IHPN Quarterly Data – NHS Activity, April 2024


This is the first quarterly update on independent sector NHS elective activity. All the data is taken from datasets collected and published by NHS England. We have extracted the information that relates to independent sector providers including hospitals and clinics across England.

The data largely covers hospital activity, including both inpatient and outpatient care, with a limited overview of diagnostic activity. This update does not yet include activity for community-based services. This is because activity data is not so easily accessible for these types of services. We intend to expand the range of data presented in future updates.

Overall Activity

Data from the Weekly Activity Returns show a steady increase in independent sector activity since publication of this dataset began in July 2021. Independent sector providers are on average delivering more than 102,000 patient care episodes per week so far in 2024 (an increase of, on average, more than 30,000 patients per week since the dataset began publication in 2021).

Overall, WAR data shows that the IS delivered more than 5 million total care episodes in 2023, with data from January and February 2024 indicating that this record figure is likely to be surpassed again this year.

Of this activity, some two-thirds of all activity is outpatient activity – with the remainder evenly split between inpatient treatment and diagnostics. At the present time, not all diagnostic providers submit data to WAR, and so the dataset only partially captures IS diagnostic activity. Among those providers that do submit data, diagnostic activity has almost doubled in the first two months of 2024 compared with the start of data collection in 2021.

So far in 2024, the sector is delivering an average of almost 17,000 inpatient appointments and more than 71,000 outpatient appointments every week.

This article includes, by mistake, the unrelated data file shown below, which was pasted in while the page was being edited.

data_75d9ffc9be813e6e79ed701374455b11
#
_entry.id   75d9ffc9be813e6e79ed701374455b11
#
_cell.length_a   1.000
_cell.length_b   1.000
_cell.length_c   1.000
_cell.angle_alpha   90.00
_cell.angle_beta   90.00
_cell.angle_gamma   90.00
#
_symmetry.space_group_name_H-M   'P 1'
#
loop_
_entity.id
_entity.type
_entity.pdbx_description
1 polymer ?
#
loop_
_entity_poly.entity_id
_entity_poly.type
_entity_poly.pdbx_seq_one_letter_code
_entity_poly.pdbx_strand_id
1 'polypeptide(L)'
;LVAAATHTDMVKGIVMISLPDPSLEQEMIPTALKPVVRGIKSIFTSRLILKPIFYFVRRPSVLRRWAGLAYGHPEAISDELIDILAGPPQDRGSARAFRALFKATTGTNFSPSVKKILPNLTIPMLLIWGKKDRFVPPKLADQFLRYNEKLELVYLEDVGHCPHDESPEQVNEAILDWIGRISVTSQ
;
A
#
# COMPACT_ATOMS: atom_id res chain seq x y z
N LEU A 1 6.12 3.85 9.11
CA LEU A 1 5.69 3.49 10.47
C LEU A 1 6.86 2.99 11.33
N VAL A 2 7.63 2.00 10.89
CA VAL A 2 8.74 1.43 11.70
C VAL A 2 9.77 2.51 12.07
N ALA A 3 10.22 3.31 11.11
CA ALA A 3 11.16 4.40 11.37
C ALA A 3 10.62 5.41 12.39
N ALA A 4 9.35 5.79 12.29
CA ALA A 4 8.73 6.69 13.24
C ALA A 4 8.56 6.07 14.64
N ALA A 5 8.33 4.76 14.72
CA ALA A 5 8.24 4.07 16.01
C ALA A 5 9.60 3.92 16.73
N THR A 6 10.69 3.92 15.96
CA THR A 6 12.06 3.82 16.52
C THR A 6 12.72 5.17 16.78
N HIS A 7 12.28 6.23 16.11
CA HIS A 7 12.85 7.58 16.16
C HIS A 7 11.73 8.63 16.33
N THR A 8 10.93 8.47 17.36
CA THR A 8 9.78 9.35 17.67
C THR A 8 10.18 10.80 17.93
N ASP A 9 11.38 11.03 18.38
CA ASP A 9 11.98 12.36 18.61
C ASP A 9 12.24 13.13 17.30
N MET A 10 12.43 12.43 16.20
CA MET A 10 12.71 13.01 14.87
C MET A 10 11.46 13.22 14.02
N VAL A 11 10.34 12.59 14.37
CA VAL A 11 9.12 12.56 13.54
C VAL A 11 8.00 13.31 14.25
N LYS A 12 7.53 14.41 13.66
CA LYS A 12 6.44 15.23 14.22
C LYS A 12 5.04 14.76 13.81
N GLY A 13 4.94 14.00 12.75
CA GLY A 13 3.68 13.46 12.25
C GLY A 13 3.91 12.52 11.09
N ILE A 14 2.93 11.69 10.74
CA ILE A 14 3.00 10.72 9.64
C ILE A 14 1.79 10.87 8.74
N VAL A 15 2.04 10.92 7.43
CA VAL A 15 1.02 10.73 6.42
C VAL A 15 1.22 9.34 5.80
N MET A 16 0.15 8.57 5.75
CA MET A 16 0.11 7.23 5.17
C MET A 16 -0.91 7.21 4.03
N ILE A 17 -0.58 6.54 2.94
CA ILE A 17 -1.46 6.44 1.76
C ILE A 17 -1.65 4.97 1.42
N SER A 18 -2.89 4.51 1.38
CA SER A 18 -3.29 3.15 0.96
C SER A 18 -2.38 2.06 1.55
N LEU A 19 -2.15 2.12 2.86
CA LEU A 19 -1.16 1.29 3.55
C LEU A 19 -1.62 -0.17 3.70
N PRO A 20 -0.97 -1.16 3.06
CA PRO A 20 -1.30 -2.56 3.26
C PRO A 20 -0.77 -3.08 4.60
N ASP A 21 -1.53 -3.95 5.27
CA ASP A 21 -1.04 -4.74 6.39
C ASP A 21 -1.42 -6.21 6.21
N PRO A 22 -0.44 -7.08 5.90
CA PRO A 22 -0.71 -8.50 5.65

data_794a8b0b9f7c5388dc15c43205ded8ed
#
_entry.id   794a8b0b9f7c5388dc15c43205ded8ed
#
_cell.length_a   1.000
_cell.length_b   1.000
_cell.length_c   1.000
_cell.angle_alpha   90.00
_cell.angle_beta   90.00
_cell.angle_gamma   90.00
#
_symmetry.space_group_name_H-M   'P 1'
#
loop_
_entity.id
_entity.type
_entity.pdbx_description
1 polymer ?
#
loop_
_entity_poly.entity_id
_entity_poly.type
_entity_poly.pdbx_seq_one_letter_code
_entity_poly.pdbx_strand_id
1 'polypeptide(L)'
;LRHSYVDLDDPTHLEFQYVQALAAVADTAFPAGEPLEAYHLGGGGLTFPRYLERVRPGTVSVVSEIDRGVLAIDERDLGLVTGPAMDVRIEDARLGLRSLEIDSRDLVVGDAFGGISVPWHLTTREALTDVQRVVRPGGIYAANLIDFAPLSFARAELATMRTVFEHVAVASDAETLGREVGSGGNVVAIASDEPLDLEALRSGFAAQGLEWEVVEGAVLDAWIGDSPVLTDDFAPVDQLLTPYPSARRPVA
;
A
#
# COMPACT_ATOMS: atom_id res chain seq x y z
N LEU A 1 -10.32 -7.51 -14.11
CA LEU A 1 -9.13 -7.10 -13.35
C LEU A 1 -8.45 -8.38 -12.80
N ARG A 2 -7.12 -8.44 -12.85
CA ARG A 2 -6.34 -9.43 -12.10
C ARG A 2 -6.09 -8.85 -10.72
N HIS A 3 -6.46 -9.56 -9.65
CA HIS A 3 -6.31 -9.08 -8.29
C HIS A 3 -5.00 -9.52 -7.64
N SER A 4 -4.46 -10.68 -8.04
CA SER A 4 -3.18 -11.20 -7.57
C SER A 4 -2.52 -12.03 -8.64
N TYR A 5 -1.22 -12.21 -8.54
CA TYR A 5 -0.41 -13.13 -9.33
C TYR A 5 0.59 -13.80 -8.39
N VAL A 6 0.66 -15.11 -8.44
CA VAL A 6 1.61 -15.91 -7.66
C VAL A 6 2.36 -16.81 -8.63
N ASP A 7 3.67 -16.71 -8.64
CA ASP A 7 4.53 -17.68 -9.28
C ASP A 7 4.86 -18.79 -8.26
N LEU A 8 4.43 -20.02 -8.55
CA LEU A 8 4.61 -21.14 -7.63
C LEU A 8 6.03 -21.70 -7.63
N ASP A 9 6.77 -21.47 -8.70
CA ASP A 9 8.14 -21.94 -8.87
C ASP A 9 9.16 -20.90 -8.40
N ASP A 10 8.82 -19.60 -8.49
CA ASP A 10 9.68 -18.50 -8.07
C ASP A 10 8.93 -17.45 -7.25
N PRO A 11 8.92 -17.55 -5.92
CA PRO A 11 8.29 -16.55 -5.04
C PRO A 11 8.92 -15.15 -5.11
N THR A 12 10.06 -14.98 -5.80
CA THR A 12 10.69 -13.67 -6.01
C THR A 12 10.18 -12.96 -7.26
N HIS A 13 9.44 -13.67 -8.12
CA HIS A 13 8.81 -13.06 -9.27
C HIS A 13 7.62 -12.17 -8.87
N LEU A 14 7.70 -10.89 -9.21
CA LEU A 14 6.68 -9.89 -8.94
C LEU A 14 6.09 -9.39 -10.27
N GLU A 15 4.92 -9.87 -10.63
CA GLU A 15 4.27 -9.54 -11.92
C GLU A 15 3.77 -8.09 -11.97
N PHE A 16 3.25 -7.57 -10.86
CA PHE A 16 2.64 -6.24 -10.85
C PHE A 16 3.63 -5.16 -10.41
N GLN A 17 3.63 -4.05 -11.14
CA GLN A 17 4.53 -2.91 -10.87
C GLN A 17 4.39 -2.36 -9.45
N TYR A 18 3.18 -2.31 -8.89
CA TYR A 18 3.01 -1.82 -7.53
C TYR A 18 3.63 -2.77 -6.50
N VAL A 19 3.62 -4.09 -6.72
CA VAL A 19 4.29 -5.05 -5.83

Independent sector activity has increased and so has the share of overall activity

As a whole, the independent sector has continued to increase the amount of NHS activity it delivers. It surpassed its pre-pandemic total activity volume in 2022, and by the end of 2023 had increased NHS activity by more than 28% compared with a 2019 baseline. Early data for 2024 shows that this upwards trend is likely to continue – with RTT activity this February some 38% above comparable activity in February 2019.

In terms of activity share, the independent sector delivered 9.63% of all NHS-funded elective care in 2023 – up from 7.81% in 2019. That share has now been over 10% for five of the past six months, with 10.6% of all NHS elective care delivered by independent sector providers in February 2024. This proportion is higher still in the case of admitted elective activity, with the IS treating almost 1 in 5 admitted elective patients overall in the past 12 months.

In total, activity by IS providers removed more than 1.67 million people from the NHS waiting list in 2023.

Specialty specific data

Trauma and orthopaedic surgery and ophthalmology services to be the most significant specialty areas for the independent sector. For the week ending 3rd March 2024, trauma and orthopaedics made up 29.5% of all IS activity as recorded by WAR, with ophthalmology contributing another 23.8%.